Going into the final round of matches in the 2009-10 Süper Lig season, Fenerbahçe led second-placed Bursaspor by a point and needed only to match their result to claim the title. Fenerbahçe’s 1-1 draw at home to Trabzonspor left things in the balance, but when it was announced over the PA system at Şükrü Saracoğlu Stadium that Bursaspor had conceded a late equaliser in their home game against Beşiktaş, Fener’s fans poured onto the pitch in jubilation. Some of them mockingly mimicked Bursa’s ‘crocodile walk’ goal celebration – kneeling down in a line, grasping the ankles of the person in front and marching forwards on their knees. Unfortunately for Fenerbahçe, the announcement was a mistake: Bursa had held on for a 2-1 win, giving them the first league title in their history. Fener’s fans reacted furiously, clashing with police, lighting fires in the stadium and rampaging through the streets outside the ground. The phrase timsaha yatmak has since been adopted by Turkish football fans to describe a situation where someone has got ahead of themselves.
U is for UB40s (Jamaica)
With Jamaica toiling mid-way through the final round of qualifying for the 1998 World Cup, the Brazilian coach René Simões looked to Britain in the hope of injecting his team of talented but callow semi-professional players with some top-level know-how. He drafted in four England-born players with Jamaican roots – the Portsmouth pair Paul Hall and Fitzroy Simpson, Wimbledon’s Robbie Earle and Derby’s Deon Burton – and the results were instant. Goals from Burton earned Jamaica 1-0 victories over Canada and Costa Rica and a 1-1 draw away to the United States, before draws against El Salvador and Mexico carried the ‘Reggae Boyz’ to their first World Cup. The English contingent were dubbed the UB40s after Birmingham-based reggae group UB40 (whose name was a reference to a document – Unemployment Benefit Form 40 – that was issued to people claiming unemployment benefit in the UK). By the time the World Cup rolled around there were seven UB40s, Wimbledon’s Marcus Gayle, Chelsea defender Frank Sinclair and Burton’s Derby team-mate Darryl Powell having joined the ranks. Jamaica were eliminated in the group phase in France after one-sided losses to Croatia and Argentina, but claimed a historic 2-1 win over Japan in their final game.
V is for vrouwen en kinderen eerst – women and children first (Netherlands)
When a team are frantically trying to clear the ball inside their own penalty area, the situation may be amusingly described in the Netherlands as ‘women and children first’. A comparable, nonsensical term, coined by the flamboyant former Willem II, Sparta Rotterdam and Vitesse Arnhem coach Bert Jacobs, is hotseknotsbegoniavoetbal (roughly, ‘hotchpotch begonia football’), which refers to the kind of desperate, long-ball football that’s often witnessed in the latter stages of a tight game.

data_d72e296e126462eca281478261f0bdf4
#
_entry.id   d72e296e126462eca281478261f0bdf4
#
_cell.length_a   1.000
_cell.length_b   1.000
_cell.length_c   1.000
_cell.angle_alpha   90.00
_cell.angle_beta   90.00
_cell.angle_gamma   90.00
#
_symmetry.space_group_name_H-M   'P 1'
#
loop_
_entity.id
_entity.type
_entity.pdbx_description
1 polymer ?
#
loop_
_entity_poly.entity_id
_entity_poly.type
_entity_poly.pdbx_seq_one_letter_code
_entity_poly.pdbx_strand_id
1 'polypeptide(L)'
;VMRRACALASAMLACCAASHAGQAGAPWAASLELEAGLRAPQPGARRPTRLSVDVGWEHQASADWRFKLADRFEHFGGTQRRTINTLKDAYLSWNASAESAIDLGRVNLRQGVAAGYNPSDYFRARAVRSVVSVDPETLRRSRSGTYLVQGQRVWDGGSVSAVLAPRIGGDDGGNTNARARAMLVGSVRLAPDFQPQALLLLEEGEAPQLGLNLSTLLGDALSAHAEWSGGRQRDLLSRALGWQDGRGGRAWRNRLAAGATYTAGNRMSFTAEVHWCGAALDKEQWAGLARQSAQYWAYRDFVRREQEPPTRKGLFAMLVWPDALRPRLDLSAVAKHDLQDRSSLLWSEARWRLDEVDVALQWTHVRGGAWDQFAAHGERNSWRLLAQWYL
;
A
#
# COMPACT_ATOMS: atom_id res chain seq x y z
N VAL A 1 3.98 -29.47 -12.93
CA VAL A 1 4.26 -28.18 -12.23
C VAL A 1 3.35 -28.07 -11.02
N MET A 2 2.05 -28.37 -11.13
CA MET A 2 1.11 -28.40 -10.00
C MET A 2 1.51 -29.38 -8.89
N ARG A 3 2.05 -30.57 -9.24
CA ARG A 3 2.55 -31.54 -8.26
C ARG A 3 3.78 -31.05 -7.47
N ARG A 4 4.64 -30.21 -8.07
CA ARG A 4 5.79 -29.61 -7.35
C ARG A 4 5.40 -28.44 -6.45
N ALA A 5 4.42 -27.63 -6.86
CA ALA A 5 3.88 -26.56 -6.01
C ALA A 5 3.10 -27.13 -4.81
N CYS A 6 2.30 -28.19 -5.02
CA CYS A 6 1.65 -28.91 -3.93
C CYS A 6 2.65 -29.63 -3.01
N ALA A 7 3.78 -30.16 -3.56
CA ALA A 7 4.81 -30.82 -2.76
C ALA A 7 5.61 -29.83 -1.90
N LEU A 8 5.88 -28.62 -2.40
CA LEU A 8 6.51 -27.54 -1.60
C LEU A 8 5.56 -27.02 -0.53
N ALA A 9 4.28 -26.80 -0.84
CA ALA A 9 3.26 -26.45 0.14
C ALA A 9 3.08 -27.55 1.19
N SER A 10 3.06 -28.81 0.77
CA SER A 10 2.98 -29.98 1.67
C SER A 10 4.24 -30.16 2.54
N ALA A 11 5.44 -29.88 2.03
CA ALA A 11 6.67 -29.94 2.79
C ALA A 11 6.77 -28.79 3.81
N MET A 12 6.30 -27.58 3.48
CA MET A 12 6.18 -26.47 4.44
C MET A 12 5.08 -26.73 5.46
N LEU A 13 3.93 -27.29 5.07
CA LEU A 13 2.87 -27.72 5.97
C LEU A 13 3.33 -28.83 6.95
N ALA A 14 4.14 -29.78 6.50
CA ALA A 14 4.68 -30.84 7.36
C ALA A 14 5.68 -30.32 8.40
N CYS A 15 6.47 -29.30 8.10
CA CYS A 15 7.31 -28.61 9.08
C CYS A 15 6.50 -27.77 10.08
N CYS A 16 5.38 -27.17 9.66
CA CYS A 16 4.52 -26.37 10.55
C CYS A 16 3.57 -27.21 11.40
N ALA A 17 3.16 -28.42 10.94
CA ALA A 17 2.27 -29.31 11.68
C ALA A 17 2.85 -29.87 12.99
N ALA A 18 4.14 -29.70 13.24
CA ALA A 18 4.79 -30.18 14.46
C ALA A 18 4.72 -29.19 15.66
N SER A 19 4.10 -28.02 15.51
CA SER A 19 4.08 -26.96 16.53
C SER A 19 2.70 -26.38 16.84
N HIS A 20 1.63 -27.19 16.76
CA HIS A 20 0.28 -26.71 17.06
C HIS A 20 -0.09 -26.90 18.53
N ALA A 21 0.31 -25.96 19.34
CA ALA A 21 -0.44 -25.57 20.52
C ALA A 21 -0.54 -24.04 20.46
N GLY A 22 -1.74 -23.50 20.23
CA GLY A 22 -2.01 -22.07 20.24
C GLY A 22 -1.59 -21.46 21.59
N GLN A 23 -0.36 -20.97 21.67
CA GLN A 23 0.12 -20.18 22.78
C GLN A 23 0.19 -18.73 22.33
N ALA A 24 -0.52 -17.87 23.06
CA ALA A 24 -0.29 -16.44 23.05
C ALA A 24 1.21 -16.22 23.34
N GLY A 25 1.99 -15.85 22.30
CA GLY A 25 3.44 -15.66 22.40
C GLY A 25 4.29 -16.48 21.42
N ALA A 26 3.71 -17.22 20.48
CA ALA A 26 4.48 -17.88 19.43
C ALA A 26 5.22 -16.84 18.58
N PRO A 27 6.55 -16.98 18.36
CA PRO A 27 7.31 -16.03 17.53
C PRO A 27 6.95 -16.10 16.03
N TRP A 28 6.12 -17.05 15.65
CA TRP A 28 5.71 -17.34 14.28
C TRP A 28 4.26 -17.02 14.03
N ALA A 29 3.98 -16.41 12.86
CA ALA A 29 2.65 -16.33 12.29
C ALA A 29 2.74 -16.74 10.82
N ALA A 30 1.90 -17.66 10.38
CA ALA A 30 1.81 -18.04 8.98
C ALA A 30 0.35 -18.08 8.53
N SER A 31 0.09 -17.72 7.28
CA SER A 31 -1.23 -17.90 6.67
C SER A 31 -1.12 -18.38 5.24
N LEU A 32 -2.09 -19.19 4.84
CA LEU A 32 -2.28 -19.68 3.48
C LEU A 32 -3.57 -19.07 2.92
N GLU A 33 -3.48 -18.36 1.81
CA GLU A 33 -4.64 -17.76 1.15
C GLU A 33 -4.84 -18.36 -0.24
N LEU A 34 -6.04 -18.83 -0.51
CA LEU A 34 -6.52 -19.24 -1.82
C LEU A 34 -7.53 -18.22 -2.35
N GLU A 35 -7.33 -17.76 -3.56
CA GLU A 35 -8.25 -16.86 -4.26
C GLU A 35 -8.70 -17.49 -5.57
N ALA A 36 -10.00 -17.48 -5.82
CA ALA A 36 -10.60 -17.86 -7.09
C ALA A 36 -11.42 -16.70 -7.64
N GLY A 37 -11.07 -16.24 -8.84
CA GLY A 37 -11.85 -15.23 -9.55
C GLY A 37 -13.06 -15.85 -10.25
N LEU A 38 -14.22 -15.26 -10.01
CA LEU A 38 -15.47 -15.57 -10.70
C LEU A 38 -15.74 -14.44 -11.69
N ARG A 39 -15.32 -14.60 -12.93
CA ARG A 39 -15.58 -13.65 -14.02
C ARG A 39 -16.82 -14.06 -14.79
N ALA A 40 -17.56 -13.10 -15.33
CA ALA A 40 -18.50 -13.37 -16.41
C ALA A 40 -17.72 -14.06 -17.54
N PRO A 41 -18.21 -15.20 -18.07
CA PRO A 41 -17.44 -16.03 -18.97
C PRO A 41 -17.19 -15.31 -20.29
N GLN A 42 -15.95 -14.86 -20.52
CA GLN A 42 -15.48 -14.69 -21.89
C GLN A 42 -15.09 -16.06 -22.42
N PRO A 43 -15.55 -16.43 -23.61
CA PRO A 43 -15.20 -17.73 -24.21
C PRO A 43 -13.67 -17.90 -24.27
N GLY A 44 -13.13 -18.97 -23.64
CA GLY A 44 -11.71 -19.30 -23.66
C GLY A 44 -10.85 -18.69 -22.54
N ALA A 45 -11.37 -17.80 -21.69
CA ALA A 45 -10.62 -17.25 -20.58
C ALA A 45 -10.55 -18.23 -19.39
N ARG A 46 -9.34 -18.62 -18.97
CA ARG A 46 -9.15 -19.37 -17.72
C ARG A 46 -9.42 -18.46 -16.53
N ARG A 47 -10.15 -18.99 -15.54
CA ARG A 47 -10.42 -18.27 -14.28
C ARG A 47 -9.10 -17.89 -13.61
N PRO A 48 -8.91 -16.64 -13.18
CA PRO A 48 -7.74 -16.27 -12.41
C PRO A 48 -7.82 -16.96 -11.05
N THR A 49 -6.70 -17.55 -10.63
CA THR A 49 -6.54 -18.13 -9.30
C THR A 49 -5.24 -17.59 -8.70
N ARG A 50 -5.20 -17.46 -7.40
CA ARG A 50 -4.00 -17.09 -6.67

W is for wayn yeskon shaytan (وين يسكن شيطان) – where Satan lives (Algeria)
In African qualifying for the 2010 World Cup, Algeria finished dead-level with hated enemies Egypt at the top of Group C, necessitating a play-off match in November 2009 that took place amid a huge police presence in the Sudanese capital Khartoum. The game rekindled memories of the teams’ infamous qualifying play-off before the 1990 tournament, which was nicknamed ‘the Death Match’. The Egypt goalkeeper Essam El-Hadary appeared set to frustrate Algeria, but after keeping them at bay for most of the first half, he was beaten in the 40th minute when centre-back Antar Yahia latched onto Karim Ziani’s lofted pass and powered a shot in off the crossbar from a narrow angle on the right. It was the goal that sent Algeria to their first World Cup in 24 years. In a post-match interview filmed in the changing room against a raucous backdrop of celebrating team-mates, Yahia said: “We hit it on the ground, he [El-Hadary] stopped it. We hit it in the air, he stopped it. [So] we hit it where the devil couldn’t reach.” The beIN Sports commentator Hafid Derradji has since popularised the use of the phrase wayn yeskon shaytan (‘where Satan lives’) to refer to the top corners of the goal.
X is for xia ke (下课) – class dismissed (China)
Chanted by fans who want a coach to be sacked. This term caught on across China after Sichuan Quanxing supporters shouted it at unpopular coach Yu Dongfeng in 1995.
Y is for yalli – nutmeg (Senegal)
The Senegalese term for a nutmeg traces its genesis back to the 1964 final of the Coupe de Sénégal between Club Olympique Thiessois (COT) and third-tier US Ouakam. After a 1-1 draw in their first encounter, the replay also finished 1-1 and went to extra time, during which veteran forward Ibrahima Dione scored the winning goal for Ouakam by driving the ball between the legs of COT’s distinguished goalkeeper, Yalli Ndieguene. A nutmeg has been known as a yalli in Senegal ever since. The word is also used in everyday situations when somebody has been hoodwinked or made to look foolish. An alternative name for a goal scored between the goalkeeper’s legs is butou taate, meaning ‘buttocks goal’.
Z is for Zweikampf – duel (Germany)
Now perceived as something of a linguistic relic from the days before German football’s tactical enlightenment, the Zweikampf has long been an archetypal feature of the German game. Before the zonal marking revolution, a football match was viewed as the sum total of a series of one-on-one duels between direct opponents and while the game has since moved on in Germany, these statistics are still collected and discussed. A player’s Zweikampfstärke (‘duel strength’) is calculated by dividing the number of Zweikämpfe he attempts by the number of Zweikämpfe he wins, leaving you with his Zweikampfquote (‘duel win ratio’). Andreas Christensen, on loan at Borussia Mönchengladbach from Chelsea, was the top Zweikämpfer (‘dueller’) in the 2016-17 season with a Zweikampfquote of 67.1%, while Dario Lezcano of Ingolstadt boasted the best Zweikämpfe pro Spiel (‘duels won per game’) average of 27.8. Bixente Lizarazu was famously reluctant to speak German during his time at Bayern, but a phrase he uttered in English in December 2002 captured the German obsession with man-to-man combat. Bayern’s football in the early weeks of the season was so seductive that chairman Karl-Heinz Rummenigge described it as Weißes Ballett (‘White Ballet’), in reference to the team’s new all-white strip. But they crashed and burned in the Champions League, limping out in the group phase after failing to win a single game, and Lizarazu said it was time to get back to basics. ‘Forget the culture of playing football,’ said the Frenchman. ‘You have to win Zweikampf.’ Lizarazu’s clunky declaration was immortalised in 2006 when German indie band – and renowned football fans – Sportfreunde Stiller named their fourth album You Have to Win Zweikampf.
This lexicon is drawn from Do You Speak Football? A Glossary of Football Words and Phrases from Around the World by Tom Williams, published by Bloomsbury, out now in hardback